Among organisms formed by a single cell, there’s a basic division: those that have a differentiated nucleus where the DNA is located and those that don’t have a separate nucleus and, therefore, the DNA isn’t found within an internal membrane.
Among the first — microorganisms with a nucleus — the most common on a global scale is that of the Saccharomyces species. In Greek, this means “sugar fungus.” The most common is Saccharomyces cerevisiae, which has a long tradition of being used by our species. It’s what we use to make bread, beer and wine. However, if we really think about it, perhaps it’s the fungus that uses us.
One of the main characteristics of Saccharomyces is that it’s capable of using sugar to produce alcohol. Now, in principle, this would be a disaster. Alcohol is a molecule without a biological function — it’s extremely toxic and represents an incomplete oxidation of sugar. Hence, producing alcohol is a waste of energy. However, the fungus uses this alcohol production as a chemical weapon to eliminate competition from other microorganisms, since it’s resistant to alcohol while the rest of the microbes are not. This explains why it dominates many ecosystems: it’s a relentless killer.
There’s another obstacle to overcome. How can it survive winters in cold climates? Well, it seems that this fungus is capable of colonizing part of the digestive system of some species of wasps. In this way, it spends the winter taking advantage of the warmth of wasp nests. When spring arrives, the wasps transport these yeasts from flower to flower. There, once again, they display their evil tricks… but this time, in a more mysterious way.
The alcohol produced by yeast (as it digests sugar) has another use. It’s capable of solubilizing some of the volatile molecules produced by the plant, thus improving how its chemical signals are transmitted. This means that the plant colonized by Saccharomyces will be more successful, because it will be able to emit its signals at greater distances. Wasps will subsequently prefer to visit it, so a three-way relationship is created, making the yeasts beneficial for both the wasps and the plants. In a Machiavellian way, the fungus is cruel to its equals, but servile to superior organisms.
But there’s another characteristic of yeast that has influenced the evolution of our species. It’s found naturally in the skin of many wild fruits. This means that, when they mature and are loaded with sugars, the yeast begins to ferment and convert part of that sugar into alcohol. Numerous cases have been documented of animals that have a preference for consuming these fermented fruits, precisely because they’re trying to get drunk!
At a biochemical level, we’ve developed mechanisms to eliminate alcohol from the blood — mechanisms that we don’t have for other toxic substances that are lethal to us. This is an unequivocal sign that, throughout evolution, we’ve been exposed to the presence of alcohol, which has allowed us to develop enzymes. One example is the alcohol dehydrogenase, which is capable of oxidizing alcohol to neutralize its toxicity. Therefore, yeast has been able to direct the evolution of our species for millions of years, so that we choose the fruits that have fermented. This has caused natural selection to provide us with mechanisms to detoxify alcohol.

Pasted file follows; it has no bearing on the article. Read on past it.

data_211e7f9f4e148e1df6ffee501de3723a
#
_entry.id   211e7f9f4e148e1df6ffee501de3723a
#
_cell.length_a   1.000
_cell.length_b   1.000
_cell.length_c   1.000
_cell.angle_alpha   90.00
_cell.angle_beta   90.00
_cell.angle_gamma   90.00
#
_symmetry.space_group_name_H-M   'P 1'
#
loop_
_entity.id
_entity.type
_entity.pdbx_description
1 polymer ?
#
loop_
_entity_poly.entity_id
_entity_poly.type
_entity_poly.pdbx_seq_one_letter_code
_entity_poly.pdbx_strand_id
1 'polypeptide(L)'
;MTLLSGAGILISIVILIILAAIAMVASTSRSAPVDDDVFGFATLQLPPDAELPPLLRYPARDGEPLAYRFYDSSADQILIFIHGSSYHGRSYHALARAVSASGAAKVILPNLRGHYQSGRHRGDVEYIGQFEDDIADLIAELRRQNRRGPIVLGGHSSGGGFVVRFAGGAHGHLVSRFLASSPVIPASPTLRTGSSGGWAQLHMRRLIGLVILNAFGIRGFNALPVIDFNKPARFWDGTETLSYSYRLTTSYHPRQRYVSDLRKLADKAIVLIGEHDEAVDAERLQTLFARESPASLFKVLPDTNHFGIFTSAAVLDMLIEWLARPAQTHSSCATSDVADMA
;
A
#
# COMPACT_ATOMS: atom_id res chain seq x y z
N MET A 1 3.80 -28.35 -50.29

After millions of years of evolution, the human species invented livestock and agriculture. The first evidence of a fermented (and wild) grape juice is found in China, which would be the ancestor of wine. The Sumerians discovered a way to make beer, while the Egyptians discovered that, if they added the dregs left in the beer vats to the flour dough, it became more spongy and appetizing… hence inventing soft bread. In fact, the Egyptians were the first to trade in yeast, although they didn’t know that it was a living organism. They thought they had domesticated it, when the reality is that it was the yeast that had been influencing our evolution and domesticating us for millions of years.
From nature to the pantry
- Saccharomyces cerevisiae is the main fungus we use for food, but it’s not the only one. In warm countries, there’s a Schizosaccharomyces pombe yeast that’s found naturally in the skin of bananas and is used in some types of beer.
- In the preparation of kumis — or a drink made from fermented mare’s milk — in addition to the use of Saccharomyces, fungi of the genus Kluyveromyces and Candida are usually involved.
- Coffee, tea and chocolate — as well as many cheeses and yogurts — are also foods that require microorganisms in their production.
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